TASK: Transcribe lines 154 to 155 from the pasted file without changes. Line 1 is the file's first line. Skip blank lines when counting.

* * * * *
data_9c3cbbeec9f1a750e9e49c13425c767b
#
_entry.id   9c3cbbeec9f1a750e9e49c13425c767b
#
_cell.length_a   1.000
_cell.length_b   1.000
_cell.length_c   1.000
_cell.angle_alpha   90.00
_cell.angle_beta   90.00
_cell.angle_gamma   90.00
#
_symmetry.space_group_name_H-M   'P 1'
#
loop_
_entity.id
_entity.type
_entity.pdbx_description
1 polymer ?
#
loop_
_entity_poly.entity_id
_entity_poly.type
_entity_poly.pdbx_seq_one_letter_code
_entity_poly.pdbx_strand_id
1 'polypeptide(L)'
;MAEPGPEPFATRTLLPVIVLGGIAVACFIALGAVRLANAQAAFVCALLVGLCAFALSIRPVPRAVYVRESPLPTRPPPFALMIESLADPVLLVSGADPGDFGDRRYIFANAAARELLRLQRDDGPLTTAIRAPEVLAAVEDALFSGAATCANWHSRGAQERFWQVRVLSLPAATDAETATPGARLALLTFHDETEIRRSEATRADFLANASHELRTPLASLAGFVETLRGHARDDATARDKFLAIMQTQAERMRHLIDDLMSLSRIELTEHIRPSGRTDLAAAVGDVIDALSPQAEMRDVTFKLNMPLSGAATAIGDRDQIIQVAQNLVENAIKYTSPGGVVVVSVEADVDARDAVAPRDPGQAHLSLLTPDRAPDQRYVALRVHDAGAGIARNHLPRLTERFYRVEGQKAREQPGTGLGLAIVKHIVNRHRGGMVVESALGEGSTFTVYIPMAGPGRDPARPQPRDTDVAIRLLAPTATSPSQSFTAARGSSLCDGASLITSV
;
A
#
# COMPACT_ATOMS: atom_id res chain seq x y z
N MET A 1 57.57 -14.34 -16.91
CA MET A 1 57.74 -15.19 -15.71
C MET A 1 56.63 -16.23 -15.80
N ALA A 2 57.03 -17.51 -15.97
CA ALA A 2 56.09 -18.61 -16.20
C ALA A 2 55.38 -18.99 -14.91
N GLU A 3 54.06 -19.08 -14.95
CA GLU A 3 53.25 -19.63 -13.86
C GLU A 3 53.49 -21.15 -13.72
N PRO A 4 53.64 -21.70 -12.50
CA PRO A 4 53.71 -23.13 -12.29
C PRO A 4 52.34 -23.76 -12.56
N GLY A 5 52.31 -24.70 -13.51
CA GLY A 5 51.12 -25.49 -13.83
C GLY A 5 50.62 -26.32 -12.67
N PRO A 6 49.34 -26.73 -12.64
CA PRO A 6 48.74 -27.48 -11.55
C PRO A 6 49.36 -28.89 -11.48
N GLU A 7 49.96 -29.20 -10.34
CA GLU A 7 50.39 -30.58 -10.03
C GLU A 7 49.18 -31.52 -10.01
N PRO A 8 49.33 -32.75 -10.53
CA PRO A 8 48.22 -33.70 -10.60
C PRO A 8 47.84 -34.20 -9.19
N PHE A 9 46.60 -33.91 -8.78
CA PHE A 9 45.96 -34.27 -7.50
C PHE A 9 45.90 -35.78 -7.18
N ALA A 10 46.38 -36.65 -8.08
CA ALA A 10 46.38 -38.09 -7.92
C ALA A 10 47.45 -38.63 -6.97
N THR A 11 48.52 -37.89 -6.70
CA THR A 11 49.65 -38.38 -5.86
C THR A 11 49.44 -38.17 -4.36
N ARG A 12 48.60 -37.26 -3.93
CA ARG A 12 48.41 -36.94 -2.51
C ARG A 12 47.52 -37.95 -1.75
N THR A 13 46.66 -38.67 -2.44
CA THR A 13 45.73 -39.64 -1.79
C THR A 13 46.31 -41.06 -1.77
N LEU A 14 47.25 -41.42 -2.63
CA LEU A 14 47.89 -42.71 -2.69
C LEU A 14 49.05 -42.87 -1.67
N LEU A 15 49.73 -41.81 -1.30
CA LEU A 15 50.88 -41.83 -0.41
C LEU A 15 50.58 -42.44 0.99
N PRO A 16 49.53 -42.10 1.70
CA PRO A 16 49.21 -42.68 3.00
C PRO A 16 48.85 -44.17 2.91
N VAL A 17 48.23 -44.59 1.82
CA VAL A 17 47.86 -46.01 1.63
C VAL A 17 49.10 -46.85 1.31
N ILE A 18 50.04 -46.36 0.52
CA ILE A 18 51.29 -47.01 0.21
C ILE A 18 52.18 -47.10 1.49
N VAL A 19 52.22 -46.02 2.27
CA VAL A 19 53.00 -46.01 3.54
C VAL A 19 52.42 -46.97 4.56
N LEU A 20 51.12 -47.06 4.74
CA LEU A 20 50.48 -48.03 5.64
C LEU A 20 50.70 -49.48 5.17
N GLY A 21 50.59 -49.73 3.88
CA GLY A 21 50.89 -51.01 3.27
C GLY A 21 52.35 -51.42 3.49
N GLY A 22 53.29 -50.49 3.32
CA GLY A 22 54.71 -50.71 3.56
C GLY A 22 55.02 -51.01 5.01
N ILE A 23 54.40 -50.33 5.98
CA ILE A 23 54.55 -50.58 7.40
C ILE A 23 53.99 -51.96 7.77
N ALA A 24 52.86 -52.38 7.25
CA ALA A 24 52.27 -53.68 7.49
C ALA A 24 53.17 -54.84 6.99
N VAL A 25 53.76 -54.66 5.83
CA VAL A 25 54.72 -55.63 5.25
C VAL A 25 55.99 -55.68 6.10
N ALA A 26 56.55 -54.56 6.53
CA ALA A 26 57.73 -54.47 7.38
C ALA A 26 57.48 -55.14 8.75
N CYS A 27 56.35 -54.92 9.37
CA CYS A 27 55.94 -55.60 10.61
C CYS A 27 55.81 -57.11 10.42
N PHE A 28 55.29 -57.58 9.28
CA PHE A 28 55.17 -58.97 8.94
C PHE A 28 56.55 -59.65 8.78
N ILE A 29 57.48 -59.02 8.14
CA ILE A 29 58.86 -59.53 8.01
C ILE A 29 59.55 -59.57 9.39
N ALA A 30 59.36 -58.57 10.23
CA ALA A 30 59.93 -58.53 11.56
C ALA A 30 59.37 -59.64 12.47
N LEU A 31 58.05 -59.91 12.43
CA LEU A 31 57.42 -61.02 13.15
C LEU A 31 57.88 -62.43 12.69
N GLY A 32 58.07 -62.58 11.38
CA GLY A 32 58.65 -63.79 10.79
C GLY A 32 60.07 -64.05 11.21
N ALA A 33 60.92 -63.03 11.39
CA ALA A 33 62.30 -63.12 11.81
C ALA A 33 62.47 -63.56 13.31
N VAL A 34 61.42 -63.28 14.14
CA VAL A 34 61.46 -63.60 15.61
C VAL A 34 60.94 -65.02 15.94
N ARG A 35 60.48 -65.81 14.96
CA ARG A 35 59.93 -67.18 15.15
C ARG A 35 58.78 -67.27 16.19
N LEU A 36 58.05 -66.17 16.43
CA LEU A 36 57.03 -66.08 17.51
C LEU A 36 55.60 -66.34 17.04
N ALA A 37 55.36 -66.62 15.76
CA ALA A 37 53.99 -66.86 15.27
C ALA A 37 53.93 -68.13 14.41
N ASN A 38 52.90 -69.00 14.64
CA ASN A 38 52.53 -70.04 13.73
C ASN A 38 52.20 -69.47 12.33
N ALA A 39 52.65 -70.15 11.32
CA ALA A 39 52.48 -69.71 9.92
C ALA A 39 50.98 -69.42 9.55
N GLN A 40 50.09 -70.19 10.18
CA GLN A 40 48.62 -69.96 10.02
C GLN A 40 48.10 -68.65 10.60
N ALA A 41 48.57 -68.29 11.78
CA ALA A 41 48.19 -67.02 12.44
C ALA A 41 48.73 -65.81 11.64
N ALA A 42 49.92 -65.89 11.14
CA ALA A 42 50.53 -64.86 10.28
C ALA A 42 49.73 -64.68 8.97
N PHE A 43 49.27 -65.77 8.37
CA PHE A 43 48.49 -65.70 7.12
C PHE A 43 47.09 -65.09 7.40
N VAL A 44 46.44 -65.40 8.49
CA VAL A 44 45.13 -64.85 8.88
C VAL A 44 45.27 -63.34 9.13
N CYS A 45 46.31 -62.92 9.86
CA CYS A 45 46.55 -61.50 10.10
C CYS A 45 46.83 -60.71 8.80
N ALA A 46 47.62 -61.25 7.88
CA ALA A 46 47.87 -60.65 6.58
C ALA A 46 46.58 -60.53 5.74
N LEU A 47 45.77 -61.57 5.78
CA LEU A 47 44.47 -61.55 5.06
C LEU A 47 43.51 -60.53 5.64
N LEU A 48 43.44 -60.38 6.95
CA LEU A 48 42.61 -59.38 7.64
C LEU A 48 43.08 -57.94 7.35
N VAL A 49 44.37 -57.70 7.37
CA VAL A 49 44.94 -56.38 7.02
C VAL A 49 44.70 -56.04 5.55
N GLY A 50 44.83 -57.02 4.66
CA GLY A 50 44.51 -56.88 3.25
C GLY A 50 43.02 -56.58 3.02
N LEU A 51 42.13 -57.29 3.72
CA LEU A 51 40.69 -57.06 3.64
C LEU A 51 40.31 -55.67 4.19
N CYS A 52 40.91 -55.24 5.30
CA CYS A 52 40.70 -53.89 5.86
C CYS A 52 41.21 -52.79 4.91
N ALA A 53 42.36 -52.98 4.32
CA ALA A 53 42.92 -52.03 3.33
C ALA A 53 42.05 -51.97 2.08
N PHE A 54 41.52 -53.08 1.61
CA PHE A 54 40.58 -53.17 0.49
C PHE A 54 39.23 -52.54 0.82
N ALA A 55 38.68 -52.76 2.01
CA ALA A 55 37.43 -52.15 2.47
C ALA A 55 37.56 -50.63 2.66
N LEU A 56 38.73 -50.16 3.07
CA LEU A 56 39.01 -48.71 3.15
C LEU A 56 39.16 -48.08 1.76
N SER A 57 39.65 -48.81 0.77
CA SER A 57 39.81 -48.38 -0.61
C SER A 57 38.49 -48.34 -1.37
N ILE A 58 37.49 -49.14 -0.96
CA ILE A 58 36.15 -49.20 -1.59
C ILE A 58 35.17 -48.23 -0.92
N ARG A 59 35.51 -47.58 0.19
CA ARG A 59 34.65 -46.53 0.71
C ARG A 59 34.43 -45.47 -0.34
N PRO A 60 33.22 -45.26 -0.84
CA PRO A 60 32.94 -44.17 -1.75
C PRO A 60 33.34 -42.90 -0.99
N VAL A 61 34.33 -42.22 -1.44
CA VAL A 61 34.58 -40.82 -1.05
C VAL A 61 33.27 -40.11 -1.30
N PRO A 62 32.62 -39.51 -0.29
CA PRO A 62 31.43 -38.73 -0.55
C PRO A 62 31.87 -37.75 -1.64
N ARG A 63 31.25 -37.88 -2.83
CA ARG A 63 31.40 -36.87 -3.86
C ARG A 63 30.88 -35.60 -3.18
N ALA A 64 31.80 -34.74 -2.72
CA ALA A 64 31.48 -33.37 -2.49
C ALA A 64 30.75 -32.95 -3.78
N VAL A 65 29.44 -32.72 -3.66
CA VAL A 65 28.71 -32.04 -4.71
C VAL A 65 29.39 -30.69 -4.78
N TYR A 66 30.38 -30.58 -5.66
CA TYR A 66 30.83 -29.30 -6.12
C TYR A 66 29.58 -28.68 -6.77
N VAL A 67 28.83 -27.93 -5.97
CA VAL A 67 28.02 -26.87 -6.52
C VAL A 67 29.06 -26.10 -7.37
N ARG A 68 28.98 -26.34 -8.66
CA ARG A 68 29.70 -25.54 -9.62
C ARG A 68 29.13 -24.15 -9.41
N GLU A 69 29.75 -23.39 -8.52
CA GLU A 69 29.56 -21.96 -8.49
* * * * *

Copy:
N ALA A 42 49.92 -65.89 11.14
CA ALA A 42 50.53 -64.86 10.28